Anniversary names

The Latin phrase dies natalis (literally birth day) has become a common term, adopted in many languages, especially in intellectual and institutional circles, for the anniversary of the founding ("legal or statutory birth") of an institution, such as an alma mater (college or other school). Even in ancient Rome, we know of the [dies] Aquilae natalis ("birthday of the eagle", anniversary of the official founding of a legion).

Most countries around the world celebrate national anniversaries, for example the United States Bicentennial. These could be the date of independence of the nation or the adoption of a new constitution or form of government. The important dates in a sitting monarch's reign may also be commemorated, an event often referred to as a 'Jubilee'.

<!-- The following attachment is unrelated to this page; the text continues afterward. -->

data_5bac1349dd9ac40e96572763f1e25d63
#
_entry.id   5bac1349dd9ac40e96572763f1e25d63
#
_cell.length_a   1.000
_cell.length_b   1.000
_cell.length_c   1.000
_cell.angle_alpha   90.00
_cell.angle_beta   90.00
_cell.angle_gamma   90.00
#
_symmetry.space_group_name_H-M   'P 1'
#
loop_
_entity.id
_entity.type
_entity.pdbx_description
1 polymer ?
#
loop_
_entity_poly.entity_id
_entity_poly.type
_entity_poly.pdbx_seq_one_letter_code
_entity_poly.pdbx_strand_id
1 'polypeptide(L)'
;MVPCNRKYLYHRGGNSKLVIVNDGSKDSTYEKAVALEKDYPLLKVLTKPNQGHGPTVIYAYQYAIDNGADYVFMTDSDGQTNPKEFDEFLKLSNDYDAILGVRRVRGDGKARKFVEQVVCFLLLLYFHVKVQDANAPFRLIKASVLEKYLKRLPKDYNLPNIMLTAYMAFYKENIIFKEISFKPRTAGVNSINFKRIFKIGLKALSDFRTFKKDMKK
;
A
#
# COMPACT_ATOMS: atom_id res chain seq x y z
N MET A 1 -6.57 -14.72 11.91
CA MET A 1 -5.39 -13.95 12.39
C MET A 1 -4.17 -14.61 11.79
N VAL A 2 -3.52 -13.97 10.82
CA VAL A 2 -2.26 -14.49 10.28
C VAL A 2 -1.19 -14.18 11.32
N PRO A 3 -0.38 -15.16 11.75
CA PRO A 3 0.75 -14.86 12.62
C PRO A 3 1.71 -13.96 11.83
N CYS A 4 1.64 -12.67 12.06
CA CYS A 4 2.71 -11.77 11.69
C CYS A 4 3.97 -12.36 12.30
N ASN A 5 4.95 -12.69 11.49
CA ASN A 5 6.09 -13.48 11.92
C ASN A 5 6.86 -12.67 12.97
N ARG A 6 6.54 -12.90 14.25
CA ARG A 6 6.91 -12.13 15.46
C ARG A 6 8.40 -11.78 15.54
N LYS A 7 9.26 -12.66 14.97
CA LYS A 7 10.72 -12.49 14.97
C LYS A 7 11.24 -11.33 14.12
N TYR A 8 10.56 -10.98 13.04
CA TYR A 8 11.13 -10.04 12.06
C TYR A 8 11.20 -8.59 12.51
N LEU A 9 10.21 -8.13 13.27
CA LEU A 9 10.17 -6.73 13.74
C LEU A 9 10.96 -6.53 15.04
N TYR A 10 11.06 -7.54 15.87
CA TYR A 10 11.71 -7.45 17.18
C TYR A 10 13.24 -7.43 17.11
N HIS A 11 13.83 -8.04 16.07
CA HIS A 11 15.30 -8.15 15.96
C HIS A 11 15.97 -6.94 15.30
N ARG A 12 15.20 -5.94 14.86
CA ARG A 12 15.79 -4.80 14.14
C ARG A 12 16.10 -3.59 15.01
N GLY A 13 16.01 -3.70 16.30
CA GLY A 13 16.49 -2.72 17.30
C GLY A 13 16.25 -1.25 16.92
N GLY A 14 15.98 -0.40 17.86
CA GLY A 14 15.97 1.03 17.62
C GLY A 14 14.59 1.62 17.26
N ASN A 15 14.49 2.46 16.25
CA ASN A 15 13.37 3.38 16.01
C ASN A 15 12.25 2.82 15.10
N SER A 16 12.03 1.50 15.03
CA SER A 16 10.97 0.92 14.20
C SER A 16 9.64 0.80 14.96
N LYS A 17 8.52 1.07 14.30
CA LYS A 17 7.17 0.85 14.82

Anniversaries of nations are usually marked by the number of years elapsed described with Latin words or Roman numerals.

[edit] Latin-derived numerical names

The root elements of each word are literally multiplied together to create the anniversary name. For example, the word sesquicentennial (an anniversary of 150 years) is broken down as sesqui- (1) x centennial (100 years). Sometimes new anniversary names are coined incorrectly by adding the root elements rather than multiplying them, with unfortunate results.

Quarto =

Sept = 7

So, Quartosept = () * 7 = 7/4

And then quartoseptentennial = (7/4) * 100 = 175


(7/4)*100 = 174

Quarto = 1/4

Sept = 7